The Unique Cofactor Region of Zika Virus NS2B–NS3 Protease Facilitates Cleavage of Key Host Proteins
datasetposted on 2018-08-06, 00:00 authored by Maureen E. Hill, Anil Kumar, James A. Wells, Tom C. Hobman, Olivier Julien, Jeanne A. Hardy
Zika virus is an emerging mosquito-borne pathogen capable of severely damaging developing fetuses as well as causing neurological abnormalities in adults. The molecular details of how Zika virus causes pathologies that are unique among the flavivirus family remain poorly understood and have contributed to the lack of Zika antiviral therapies. To elucidate how Zika virus protease (ZVP) affects host cellular pathways and consequent pathologies, we used unbiased N-terminomics to identify 31 human proteins cleaved by the NS2B–NS3 protease. In particular, autophagy-related protein 16-1 (ATG16L1) and eukaryotic translation initiation factor 4 gamma 1 (eIF4G1) are dramatically depleted during Zika virus infection. ATG16L1 and eIF4G1 mediate type-II interferon production and host-cell translation, respectively, likely aiding immune system evasion and driving the Zika life cycle. Intriguingly, the NS2B cofactor region from Zika virus protease is essential for recognition of host cell substrates. Replacing the NS2B region in another flavivirus protease enabled recognition of novel Zika-specific substrates by hybrid proteases, suggesting that the cofactor is the principal determinant in ZVP substrate selection.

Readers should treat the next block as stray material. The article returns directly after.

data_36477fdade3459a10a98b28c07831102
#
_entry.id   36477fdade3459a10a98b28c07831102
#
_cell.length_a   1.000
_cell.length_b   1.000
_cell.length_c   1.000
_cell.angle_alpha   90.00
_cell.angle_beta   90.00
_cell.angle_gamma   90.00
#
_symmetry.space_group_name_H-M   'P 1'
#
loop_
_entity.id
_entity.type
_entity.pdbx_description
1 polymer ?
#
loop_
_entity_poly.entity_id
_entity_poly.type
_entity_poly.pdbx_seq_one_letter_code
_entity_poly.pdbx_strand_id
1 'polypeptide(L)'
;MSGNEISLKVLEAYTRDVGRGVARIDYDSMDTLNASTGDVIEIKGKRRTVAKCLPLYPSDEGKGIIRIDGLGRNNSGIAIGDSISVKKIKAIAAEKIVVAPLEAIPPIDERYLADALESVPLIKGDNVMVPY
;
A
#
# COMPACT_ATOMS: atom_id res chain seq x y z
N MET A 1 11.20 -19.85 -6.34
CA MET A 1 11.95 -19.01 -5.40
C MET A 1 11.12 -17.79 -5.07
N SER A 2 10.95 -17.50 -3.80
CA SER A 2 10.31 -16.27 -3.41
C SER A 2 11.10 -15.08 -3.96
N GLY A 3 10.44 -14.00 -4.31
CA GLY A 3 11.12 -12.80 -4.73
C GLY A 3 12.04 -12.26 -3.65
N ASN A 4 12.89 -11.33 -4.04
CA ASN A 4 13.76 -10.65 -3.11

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Zika virus proteaseNS 2B regiontype-II interferon productionUnique Cofactor RegionATG 16LNS 2B proteaseZika life cycleZika virus causes pathologieseIF 4GZika virus infectionNS 2B cofactor regionnovel Zika-specific substrateseukaryotic translation initiation factor 4 gamma 1Zika Virus NS 2B Protease Facilitates CleavageKey Host Proteins Zika virusautophagy-related protein 16-1ZVP substrate selectionhost cell substrates